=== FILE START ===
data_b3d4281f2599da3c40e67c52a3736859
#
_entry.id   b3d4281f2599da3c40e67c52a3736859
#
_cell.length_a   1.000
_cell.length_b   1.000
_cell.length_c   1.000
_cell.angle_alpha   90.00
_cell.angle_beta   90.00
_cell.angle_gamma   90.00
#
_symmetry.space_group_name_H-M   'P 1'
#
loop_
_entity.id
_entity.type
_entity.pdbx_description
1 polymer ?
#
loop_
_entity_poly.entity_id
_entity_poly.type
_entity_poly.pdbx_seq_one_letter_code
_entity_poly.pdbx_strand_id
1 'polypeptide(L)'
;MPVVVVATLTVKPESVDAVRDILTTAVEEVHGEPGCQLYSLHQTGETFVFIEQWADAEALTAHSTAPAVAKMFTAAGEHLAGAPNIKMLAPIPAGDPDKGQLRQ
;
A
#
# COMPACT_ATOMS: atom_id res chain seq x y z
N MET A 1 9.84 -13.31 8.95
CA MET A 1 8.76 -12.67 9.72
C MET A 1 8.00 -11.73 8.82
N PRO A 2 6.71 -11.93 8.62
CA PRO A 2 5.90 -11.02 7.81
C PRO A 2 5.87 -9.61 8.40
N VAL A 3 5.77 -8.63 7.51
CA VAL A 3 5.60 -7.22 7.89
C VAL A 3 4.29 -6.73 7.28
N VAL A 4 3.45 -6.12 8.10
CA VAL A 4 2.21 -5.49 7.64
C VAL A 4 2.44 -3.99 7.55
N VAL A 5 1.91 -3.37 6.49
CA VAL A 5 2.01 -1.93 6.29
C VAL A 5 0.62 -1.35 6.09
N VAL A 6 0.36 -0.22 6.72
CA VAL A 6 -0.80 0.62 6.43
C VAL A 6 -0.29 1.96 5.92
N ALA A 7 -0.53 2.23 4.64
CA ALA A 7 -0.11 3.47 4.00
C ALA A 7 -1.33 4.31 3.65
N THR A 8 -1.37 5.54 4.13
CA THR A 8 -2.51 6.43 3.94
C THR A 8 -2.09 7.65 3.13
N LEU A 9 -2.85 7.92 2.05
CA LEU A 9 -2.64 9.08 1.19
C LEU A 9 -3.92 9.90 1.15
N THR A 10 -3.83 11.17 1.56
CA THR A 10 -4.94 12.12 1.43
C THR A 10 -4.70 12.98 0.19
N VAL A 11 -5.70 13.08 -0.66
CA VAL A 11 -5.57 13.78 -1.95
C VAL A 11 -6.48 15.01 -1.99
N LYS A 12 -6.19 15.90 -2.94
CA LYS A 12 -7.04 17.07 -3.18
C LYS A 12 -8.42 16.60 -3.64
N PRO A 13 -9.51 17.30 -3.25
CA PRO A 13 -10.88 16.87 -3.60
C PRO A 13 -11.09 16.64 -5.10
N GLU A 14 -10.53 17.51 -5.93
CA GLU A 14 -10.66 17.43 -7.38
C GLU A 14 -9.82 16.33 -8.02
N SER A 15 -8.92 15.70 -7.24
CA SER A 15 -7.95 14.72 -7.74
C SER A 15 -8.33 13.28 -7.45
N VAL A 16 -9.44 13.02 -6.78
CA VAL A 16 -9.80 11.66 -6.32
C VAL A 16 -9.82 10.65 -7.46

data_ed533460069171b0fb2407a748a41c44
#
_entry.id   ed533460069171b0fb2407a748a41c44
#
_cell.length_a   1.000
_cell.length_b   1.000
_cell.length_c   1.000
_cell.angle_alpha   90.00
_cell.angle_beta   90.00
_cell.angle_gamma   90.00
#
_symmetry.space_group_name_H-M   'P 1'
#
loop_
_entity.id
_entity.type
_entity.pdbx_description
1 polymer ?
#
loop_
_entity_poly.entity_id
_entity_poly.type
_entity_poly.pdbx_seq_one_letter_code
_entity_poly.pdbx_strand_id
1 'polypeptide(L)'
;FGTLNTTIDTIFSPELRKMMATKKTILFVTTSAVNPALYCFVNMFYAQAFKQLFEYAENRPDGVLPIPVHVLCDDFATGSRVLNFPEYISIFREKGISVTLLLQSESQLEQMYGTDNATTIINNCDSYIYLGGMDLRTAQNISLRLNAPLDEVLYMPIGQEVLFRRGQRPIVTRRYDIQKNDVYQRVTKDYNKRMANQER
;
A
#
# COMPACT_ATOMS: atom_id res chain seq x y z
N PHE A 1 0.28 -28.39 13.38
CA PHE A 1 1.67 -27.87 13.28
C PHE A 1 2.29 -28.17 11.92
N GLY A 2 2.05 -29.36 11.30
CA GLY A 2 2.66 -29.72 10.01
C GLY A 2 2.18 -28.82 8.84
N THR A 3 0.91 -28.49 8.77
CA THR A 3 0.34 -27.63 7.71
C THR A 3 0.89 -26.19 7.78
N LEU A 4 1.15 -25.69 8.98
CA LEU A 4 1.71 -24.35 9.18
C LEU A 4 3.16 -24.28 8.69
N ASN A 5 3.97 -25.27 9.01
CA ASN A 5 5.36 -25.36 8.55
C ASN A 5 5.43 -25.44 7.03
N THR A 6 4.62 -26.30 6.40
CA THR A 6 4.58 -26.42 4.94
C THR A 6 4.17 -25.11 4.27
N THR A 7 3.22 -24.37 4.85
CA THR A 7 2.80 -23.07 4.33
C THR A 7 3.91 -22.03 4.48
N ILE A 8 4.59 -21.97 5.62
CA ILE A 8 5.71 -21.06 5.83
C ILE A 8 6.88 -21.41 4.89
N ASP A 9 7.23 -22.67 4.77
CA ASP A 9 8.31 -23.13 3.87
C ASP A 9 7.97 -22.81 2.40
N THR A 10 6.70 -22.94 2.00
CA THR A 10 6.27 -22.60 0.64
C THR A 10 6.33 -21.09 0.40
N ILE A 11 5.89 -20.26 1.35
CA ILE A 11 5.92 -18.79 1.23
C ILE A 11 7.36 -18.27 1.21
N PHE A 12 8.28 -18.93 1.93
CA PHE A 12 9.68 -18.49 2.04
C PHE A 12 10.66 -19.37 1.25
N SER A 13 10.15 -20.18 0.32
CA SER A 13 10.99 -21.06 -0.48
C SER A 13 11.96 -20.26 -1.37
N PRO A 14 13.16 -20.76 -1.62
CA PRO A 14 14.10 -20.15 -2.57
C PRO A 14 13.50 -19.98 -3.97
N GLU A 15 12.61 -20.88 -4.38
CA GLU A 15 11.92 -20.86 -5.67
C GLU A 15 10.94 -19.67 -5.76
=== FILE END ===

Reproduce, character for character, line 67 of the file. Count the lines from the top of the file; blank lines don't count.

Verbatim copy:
N PRO A 13 -9.51 17.30 -3.25